Despite being born in a poor neighborhood in Malaga where everyone had conventional jobs of which plenty were available, Álvaro Rico was never really convinced that he wanted to be a taxi driver, carpenter or security guard. “I met someone who had so much enthusiasm for his job that it didn’t even seem like he was working”, he says, the perfect excuse to try to lead a ‘musician’s life’ and find his true vocation.
That’s what first led him to work as a graphic designer and later make the jump to the world of videogames. Since then he has worked on games like Evil Gear (his first title), Respawnables and Afterpulse, and for studios like Pyro and Digital Legends.
This broad experience has made him one of the leading national authorities on the implementation of live ops strategies, which is why we couldn’t miss the opportunity to ask him a few questions during his stay as a mentor at the F2P Campus in Vitoria-Gasteiz.
F2P Campus (F): Why choose free-to-play as a business model?
Álvaro Rico (A): Free-to-play, right now, the advantage it has over other business models is the actual results that it’s giving. When you look at the lists of games that make the most revenue or the lists of the most popular games, there’s always a free-to-play in first place. Obviously there are exceptions but free-to-play has wiped out everything else.
Then when you look beyond the numbers and the rankings you can understand why. With the competition that there is nowadays, this model allows you to access games more quickly, with much less friction for the user.
What’s more, the free-to-play mechanics that have been incorporated into games have become much more sophisticated, and have ended up really giving the user the occasion to pay much more money that they would in a similar game with a pre-defined payment. In a €60 game, that is the maximum that the user is going to pay, whereas in free-to-play the amount might be much more.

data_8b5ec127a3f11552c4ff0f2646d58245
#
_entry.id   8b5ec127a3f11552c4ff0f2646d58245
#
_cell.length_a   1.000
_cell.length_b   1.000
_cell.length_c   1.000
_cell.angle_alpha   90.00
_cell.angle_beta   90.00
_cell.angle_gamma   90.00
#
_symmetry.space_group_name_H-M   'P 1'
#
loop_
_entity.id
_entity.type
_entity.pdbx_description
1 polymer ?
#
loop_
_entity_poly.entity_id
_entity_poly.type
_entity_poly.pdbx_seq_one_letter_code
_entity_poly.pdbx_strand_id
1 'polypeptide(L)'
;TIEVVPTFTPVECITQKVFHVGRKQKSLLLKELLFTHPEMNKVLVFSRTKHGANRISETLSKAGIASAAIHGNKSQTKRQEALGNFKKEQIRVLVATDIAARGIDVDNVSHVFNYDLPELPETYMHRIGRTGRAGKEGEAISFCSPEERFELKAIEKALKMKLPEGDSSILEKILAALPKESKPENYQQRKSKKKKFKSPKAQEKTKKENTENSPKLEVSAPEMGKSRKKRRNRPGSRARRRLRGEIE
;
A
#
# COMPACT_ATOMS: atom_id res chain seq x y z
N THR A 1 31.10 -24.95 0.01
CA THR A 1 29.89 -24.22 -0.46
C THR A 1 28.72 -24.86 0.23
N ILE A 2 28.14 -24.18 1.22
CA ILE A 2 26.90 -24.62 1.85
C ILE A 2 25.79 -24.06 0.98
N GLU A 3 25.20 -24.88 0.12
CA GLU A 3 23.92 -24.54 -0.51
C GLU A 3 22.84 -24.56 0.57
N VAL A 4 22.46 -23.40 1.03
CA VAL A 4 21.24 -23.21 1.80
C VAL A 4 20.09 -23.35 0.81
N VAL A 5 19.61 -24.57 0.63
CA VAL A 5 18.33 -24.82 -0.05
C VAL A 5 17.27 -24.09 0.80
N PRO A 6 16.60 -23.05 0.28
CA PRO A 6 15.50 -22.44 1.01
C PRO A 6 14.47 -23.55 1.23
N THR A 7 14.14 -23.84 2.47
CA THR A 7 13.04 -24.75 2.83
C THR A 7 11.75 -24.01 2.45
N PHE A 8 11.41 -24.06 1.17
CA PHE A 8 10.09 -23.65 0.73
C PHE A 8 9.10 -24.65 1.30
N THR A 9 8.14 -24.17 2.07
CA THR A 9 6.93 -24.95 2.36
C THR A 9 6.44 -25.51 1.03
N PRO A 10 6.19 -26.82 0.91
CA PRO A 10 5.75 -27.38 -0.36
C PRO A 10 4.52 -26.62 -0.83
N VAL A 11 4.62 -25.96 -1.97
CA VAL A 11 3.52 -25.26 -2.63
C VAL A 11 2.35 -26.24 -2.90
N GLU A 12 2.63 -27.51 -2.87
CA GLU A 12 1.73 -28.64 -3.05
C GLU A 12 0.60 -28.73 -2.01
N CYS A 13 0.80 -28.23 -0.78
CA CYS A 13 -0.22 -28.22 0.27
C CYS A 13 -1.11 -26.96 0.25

In this sense, the advantages of using this business model are obvious.
F: Games like Fortnite, which in the beginning didn’t include the battle royale mode that has made it famous, are an example of how a live ops strategy can save a title. Do you think it’s a unique case, or is it a strategy which can be applied to other games?
A: It’s not a unique case, it happens quite a lot. There have been a lot of cases of games that have improved their KPIs a lot over time. The use of analytics tools has helped a lot because they’re, shall we say, partly to blame for these things happening.
There are people who release the game and, well, it works how it works, it gives me the revenue it gives me, and I have certain users. Then someone comes and starts looking at the statistics and says, ‘It turns out the retention on day 7 goes down a lot compared to industry standards. Maybe we should play the game in-depth and see what’s happening’. Then you analyze that and it turns out that there’s a problem with the tutorial, that there’s a really big difficulty barrier… And with a couple of changes you look again at the statistics and suddenly it’s going better. There are more players, there’s more revenue…
What I’ve just told you is pretty common, although cases as extreme as the Fortnite one are the least common. There are a lot of games that have started out on the wrong foot, so to speak, and have later recovered. It’s a matter of analyzing the game and fixing it based on the data.
F: What are the most common mistakes when implementing a live ops strategy?
A: One of the mistakes that I regularly come across is people making too many assumptions instead of checking against hard data. Sometimes it’s better to try something even if it’s not totally polished and see what happens before dedicating more time to it than necessary.
A very common mistake that new teams make is thinking it’s very important to polish a game a lot, especially from the perspective of production values or graphics. They think that if something goes wrong it’s because of that and sometimes it has nothing to do with it. For example, the interface of Minecraft is really bad and that hasn’t stopped it from being a success.